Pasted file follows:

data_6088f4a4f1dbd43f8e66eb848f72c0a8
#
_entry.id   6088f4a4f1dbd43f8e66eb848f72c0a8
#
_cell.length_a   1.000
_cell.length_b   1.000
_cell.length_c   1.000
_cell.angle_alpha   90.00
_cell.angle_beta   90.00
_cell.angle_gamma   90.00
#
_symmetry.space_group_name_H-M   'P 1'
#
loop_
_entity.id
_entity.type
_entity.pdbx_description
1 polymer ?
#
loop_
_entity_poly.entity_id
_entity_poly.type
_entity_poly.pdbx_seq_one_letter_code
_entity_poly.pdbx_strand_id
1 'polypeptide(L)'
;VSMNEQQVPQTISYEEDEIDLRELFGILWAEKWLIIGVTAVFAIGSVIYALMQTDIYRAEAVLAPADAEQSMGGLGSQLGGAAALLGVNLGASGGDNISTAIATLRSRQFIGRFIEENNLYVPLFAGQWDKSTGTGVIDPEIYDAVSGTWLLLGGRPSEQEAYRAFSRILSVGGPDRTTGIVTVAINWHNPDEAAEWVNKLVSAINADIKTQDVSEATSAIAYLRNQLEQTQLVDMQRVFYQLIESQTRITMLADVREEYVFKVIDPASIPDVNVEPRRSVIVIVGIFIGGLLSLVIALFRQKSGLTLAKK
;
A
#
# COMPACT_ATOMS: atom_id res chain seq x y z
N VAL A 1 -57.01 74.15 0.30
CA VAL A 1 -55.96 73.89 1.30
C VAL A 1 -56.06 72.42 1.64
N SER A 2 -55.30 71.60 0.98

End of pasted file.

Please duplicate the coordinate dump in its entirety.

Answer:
data_6088f4a4f1dbd43f8e66eb848f72c0a8
#
_entry.id   6088f4a4f1dbd43f8e66eb848f72c0a8
#
_cell.length_a   1.000
_cell.length_b   1.000
_cell.length_c   1.000
_cell.angle_alpha   90.00
_cell.angle_beta   90.00
_cell.angle_gamma   90.00
#
_symmetry.space_group_name_H-M   'P 1'
#
loop_
_entity.id
_entity.type
_entity.pdbx_description
1 polymer ?
#
loop_
_entity_poly.entity_id
_entity_poly.type
_entity_poly.pdbx_seq_one_letter_code
_entity_poly.pdbx_strand_id
1 'polypeptide(L)'
;VSMNEQQVPQTISYEEDEIDLRELFGILWAEKWLIIGVTAVFAIGSVIYALMQTDIYRAEAVLAPADAEQSMGGLGSQLGGAAALLGVNLGASGGDNISTAIATLRSRQFIGRFIEENNLYVPLFAGQWDKSTGTGVIDPEIYDAVSGTWLLLGGRPSEQEAYRAFSRILSVGGPDRTTGIVTVAINWHNPDEAAEWVNKLVSAINADIKTQDVSEATSAIAYLRNQLEQTQLVDMQRVFYQLIESQTRITMLADVREEYVFKVIDPASIPDVNVEPRRSVIVIVGIFIGGLLSLVIALFRQKSGLTLAKK
;
A
#
# COMPACT_ATOMS: atom_id res chain seq x y z
N VAL A 1 -57.01 74.15 0.30
CA VAL A 1 -55.96 73.89 1.30
C VAL A 1 -56.06 72.42 1.64
N SER A 2 -55.30 71.60 0.98